Financial Burden of Cardiovascular Disease Equals or Exceeds Burden Imposed by Cancer

A comparison of data from patients with cancer and ASCVD from a nationally representative survey suggests the financial burden of cardiovascular disease was similar to or exceeded the burden imposed by cancer.

A new study using data from the National Health Interview Survey suggests the current financial burden imposed by cardiovascular disease was similar, or greater, than the financial burden imposed by cancer.

An analysis of nearly 150,000 non-elderly patients with cancer or cardiovascular disease between 2013 and 2018, results demonstrate financial toxicity associated with cardiovascular disease was equal to or greater than that seen with cancer and also highlighted the significant financial burden imposed by either disease was most severe among those impacted by both.

"Heart disease and cancer are the leading causes of death in the United States, yet most research on financial toxicity has focused on cancer patients. It is important to consider that cancer patients may have short bursts of high expenditures for treatments, while heart disease patients are often incurring a more chronic economic burden due to drug costs, procedures, clinician visits and hospital stays," said senior investigator Khurram Nasir, MD, MPH, MSc, chief of the Division of Cardiovascular Prevention and Wellness at Houston Methodist DeBakey Heart and Vascular Center, in a statement. "Also, as the rate of cancer survival grows, the population of patients with both heart disease and cancer is growing. The financial burden created by these diseases manifests as another form of affliction. Without the ability to pay, our patients can suffer from financial, health and non-health related difficulties that the health care field must be prepared to address. It does very little good if we can treat the cancer or the heart disease, but the patient can't afford to eat or pay their mortgage."

With an interest in further describing trends of financial toxicity among patients with cancer and cardiovascular disease, Nasir and a team of colleagues designed the current study as an analysis of the National Health Interview Survey, which is a weighted survey conducted by the National Center for Health Statistics/Centers for Disease Control and Prevention. Comprised of 4 components—a Household Composition, Family Core, Sample Child Core, and Sample Adult Core—the survey collected detailed information related to demographic and socioeconomic information as well as data related to health status, health care utilization, and other relevant information.

Using data obtained from the Sample Adult Core and the Household and Family Corte components between 2013-2018, investigators identified a cohort of 141,826 patients aged 18-64 years of age for inclusion in their study. Of these, 6887 had cancer, 6093 had atherosclerotic cardiovascular disease (ASCVD), and 971 had both. Investigator noted 65 years was chosen as a cutoff age as populations younger than this age do not have access to universal financial protections such as public insurance like Medicare. Investigators also pointed out diagnoses of ASCVD or cancer were based on self-reporting by patients.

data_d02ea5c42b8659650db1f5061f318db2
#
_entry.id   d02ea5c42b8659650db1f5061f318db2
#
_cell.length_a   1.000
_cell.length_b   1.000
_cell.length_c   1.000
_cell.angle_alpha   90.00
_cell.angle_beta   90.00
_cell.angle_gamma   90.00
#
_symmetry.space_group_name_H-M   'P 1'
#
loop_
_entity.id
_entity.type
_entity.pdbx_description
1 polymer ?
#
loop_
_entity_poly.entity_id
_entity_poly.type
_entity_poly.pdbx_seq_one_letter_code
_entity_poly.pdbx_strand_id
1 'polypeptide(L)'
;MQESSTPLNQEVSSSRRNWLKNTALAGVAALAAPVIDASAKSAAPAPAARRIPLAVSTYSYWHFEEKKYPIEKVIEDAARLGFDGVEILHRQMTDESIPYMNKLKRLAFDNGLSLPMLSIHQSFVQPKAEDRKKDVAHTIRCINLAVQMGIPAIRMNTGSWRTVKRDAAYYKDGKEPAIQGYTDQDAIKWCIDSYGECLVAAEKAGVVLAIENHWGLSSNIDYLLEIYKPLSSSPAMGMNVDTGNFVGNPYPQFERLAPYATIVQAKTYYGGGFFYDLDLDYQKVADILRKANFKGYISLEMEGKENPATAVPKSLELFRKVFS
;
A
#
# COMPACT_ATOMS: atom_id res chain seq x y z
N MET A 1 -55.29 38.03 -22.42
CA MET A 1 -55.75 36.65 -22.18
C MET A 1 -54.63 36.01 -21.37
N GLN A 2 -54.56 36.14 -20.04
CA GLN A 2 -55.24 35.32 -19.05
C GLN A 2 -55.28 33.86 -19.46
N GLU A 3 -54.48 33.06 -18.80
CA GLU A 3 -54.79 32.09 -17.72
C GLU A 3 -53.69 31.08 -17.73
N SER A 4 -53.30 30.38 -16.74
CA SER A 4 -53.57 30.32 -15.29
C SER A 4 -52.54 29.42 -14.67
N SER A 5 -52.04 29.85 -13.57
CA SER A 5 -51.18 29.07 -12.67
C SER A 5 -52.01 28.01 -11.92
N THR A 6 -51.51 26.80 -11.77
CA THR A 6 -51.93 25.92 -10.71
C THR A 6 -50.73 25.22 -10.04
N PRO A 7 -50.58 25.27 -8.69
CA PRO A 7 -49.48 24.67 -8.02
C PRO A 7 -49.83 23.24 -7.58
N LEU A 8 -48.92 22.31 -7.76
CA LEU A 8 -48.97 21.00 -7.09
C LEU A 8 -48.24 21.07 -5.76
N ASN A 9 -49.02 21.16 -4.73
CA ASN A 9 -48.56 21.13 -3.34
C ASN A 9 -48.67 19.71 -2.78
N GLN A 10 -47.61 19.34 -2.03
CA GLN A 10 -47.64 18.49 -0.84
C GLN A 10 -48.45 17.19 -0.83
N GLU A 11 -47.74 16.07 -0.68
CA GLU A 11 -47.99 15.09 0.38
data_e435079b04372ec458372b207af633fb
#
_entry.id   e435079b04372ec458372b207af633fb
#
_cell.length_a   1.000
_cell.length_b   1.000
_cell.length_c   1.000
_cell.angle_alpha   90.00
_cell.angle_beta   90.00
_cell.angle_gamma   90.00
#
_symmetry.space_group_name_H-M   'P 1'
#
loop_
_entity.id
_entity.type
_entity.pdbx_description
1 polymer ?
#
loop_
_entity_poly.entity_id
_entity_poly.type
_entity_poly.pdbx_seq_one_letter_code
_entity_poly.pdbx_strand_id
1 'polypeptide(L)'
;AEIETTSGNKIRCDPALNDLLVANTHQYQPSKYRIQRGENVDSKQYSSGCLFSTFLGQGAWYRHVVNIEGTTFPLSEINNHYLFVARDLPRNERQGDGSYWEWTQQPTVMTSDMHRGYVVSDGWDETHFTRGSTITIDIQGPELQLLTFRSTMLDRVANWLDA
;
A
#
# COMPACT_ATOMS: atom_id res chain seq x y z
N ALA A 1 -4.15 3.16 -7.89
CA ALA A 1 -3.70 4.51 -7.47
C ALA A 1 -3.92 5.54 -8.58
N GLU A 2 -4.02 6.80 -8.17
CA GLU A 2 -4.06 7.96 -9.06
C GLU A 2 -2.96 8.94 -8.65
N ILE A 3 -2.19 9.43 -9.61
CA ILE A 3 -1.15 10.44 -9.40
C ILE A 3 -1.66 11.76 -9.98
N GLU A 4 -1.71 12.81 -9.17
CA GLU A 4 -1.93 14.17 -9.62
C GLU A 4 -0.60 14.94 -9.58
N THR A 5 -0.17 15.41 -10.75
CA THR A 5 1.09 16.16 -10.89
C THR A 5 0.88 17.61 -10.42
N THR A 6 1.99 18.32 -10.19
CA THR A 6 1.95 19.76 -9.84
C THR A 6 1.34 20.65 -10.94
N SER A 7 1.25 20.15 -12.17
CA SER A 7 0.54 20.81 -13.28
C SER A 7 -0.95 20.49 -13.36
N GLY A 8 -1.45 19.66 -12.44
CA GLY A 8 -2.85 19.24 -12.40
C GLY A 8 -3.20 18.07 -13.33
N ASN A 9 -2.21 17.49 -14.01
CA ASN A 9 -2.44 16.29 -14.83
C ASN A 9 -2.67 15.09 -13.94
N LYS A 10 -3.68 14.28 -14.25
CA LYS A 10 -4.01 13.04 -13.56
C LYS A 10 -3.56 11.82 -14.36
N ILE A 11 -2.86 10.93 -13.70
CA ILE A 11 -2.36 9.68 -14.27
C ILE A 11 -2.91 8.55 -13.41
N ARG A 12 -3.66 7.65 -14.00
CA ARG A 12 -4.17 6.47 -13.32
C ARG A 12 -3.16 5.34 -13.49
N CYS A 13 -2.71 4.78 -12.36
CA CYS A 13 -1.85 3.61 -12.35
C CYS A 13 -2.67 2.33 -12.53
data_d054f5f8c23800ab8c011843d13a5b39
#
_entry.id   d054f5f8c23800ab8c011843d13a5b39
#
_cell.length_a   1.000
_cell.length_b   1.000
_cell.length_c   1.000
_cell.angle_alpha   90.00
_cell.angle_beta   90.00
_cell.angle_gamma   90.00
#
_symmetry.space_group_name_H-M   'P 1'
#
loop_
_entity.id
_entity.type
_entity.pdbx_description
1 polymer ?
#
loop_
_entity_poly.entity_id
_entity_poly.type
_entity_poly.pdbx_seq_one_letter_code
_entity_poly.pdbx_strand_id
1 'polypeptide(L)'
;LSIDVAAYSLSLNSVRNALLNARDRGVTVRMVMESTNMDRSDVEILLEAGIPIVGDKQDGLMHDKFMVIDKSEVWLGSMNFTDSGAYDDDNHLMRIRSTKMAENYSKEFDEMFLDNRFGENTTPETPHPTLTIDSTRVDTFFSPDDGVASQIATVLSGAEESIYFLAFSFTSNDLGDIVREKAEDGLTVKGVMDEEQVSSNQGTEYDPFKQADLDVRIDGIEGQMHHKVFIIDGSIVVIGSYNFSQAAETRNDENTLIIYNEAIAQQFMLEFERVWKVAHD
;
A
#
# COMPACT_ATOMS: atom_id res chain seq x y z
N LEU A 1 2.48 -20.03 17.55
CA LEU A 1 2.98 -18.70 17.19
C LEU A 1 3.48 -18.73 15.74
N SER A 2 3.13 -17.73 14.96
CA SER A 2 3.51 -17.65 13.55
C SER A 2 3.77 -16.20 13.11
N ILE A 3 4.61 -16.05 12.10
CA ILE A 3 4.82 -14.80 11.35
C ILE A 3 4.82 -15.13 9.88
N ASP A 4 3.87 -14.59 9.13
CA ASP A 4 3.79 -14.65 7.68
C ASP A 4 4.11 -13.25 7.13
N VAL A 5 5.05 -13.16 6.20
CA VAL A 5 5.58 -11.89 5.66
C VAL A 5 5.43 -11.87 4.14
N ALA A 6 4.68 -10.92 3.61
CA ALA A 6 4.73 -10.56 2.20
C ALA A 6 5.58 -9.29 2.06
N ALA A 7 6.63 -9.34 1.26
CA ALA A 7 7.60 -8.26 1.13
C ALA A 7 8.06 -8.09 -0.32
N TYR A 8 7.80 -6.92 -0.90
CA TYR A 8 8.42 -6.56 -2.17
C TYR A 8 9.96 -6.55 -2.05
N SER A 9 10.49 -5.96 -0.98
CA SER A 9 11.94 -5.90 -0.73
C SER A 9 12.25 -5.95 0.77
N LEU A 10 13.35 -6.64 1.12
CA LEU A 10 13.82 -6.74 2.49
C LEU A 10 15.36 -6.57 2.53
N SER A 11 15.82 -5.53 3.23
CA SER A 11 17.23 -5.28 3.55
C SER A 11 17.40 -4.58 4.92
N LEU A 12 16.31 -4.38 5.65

For the purpose of analysis, the incidence of financial toxicity was chosen as the primary outcome of interest. Financial toxicity was defined as the presence of any of the following criteria: difficulty paying medical bills, high financial distress, cost-related medication nonadherence, food insecurity, and forgoing or delaying medical care due to cost.

Upon analysis, investigators found the prevalence of financial toxicity was 54% among those with self-reported ASCVD and 41% among those with cancer (P <.001). In assessments of individual components of financial toxicity, results of adjusted analyses indicated those with ASCVD were more likely to report difficulty paying medical bills, inability to pay bills (OR, 1.25; 95% CI, 1.04-1.50), cost-related medication nonadherence (OR, 1.28; 95% CI, 1.08-1.51), food insecurity (OR, 1.39; 95% CI, 1.17-1.64), and foregone/delayed care due to cost (OR, 1.17; 95% CI, 1.01-1.36).

Further analysis suggested the presence of 3 or more of these factors was significantly greater among those with ASCVD and those with both ASCVD and cancer compared to those with cancer (23% vs 30% vs 13%, respectively; P <.001).

Investigators also noted they conducted analyses using a sample of elderly patients from within the National Health Interview Survey and the results of these analyses were consistent with those observed in the study population.

"The current manuscript gives us an overall picture of the economic burden suffered by patients with heart disease and/or cancer on a national level, and to tackle the two top causes of mortality in the U.S., we have to more aggressively consider the financial toxicity associated with both these diseases, and their treatment," said lead investigator Javier Valero-Elizondo, MD, MPH, from the Division of Cardiovascular Prevention and Wellness at Houston Methodist DeBakey Heart and Vascular Center, in the aforementioned statement. "While this study is amongst the first of its kind, we hope it helps not only to build on current literature, but also serve as an idea generating paper to fight financial toxicity."

This study, “Atherosclerotic Cardiovascular Disease, Cancer, and Financial Toxicity Among Adults in the United States,” was published in JACC: CardioOncology.